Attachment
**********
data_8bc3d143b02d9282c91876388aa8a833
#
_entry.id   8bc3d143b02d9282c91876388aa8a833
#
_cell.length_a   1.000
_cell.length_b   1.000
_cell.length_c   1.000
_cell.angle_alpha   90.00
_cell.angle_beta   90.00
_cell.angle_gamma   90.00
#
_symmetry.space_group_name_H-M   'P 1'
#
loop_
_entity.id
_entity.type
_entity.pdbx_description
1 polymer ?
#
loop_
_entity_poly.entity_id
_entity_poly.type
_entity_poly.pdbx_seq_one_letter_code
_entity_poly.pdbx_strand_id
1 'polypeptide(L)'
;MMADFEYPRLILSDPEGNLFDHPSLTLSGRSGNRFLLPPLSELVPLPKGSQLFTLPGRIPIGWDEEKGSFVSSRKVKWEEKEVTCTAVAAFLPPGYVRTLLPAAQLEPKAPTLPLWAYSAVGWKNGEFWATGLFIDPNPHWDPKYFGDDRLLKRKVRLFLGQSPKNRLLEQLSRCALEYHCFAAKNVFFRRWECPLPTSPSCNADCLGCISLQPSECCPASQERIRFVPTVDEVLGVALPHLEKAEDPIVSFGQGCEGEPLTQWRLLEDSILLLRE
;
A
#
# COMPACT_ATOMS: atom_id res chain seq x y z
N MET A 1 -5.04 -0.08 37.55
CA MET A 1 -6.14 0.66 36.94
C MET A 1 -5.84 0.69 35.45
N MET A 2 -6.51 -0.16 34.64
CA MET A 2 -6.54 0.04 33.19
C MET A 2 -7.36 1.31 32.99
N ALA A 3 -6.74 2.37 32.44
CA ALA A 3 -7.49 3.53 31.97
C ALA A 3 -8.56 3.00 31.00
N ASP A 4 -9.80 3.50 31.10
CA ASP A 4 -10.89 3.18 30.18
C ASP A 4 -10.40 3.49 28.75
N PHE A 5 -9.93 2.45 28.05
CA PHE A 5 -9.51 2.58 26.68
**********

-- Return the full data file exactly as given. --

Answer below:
data_8bc3d143b02d9282c91876388aa8a833
#
_entry.id   8bc3d143b02d9282c91876388aa8a833
#
_cell.length_a   1.000
_cell.length_b   1.000
_cell.length_c   1.000
_cell.angle_alpha   90.00
_cell.angle_beta   90.00
_cell.angle_gamma   90.00
#
_symmetry.space_group_name_H-M   'P 1'
#
loop_
_entity.id
_entity.type
_entity.pdbx_description
1 polymer ?
#
loop_
_entity_poly.entity_id
_entity_poly.type
_entity_poly.pdbx_seq_one_letter_code
_entity_poly.pdbx_strand_id
1 'polypeptide(L)'
;MMADFEYPRLILSDPEGNLFDHPSLTLSGRSGNRFLLPPLSELVPLPKGSQLFTLPGRIPIGWDEEKGSFVSSRKVKWEEKEVTCTAVAAFLPPGYVRTLLPAAQLEPKAPTLPLWAYSAVGWKNGEFWATGLFIDPNPHWDPKYFGDDRLLKRKVRLFLGQSPKNRLLEQLSRCALEYHCFAAKNVFFRRWECPLPTSPSCNADCLGCISLQPSECCPASQERIRFVPTVDEVLGVALPHLEKAEDPIVSFGQGCEGEPLTQWRLLEDSILLLRE
;
A
#
# COMPACT_ATOMS: atom_id res chain seq x y z
N MET A 1 -5.04 -0.08 37.55
CA MET A 1 -6.14 0.66 36.94
C MET A 1 -5.84 0.69 35.45
N MET A 2 -6.51 -0.16 34.64
CA MET A 2 -6.54 0.04 33.19
C MET A 2 -7.36 1.31 32.99
N ALA A 3 -6.74 2.37 32.44
CA ALA A 3 -7.49 3.53 31.97
C ALA A 3 -8.56 3.00 31.00
N ASP A 4 -9.80 3.50 31.10
CA ASP A 4 -10.89 3.18 30.18
C ASP A 4 -10.40 3.49 28.75
N PHE A 5 -9.93 2.45 28.05
CA PHE A 5 -9.51 2.58 26.68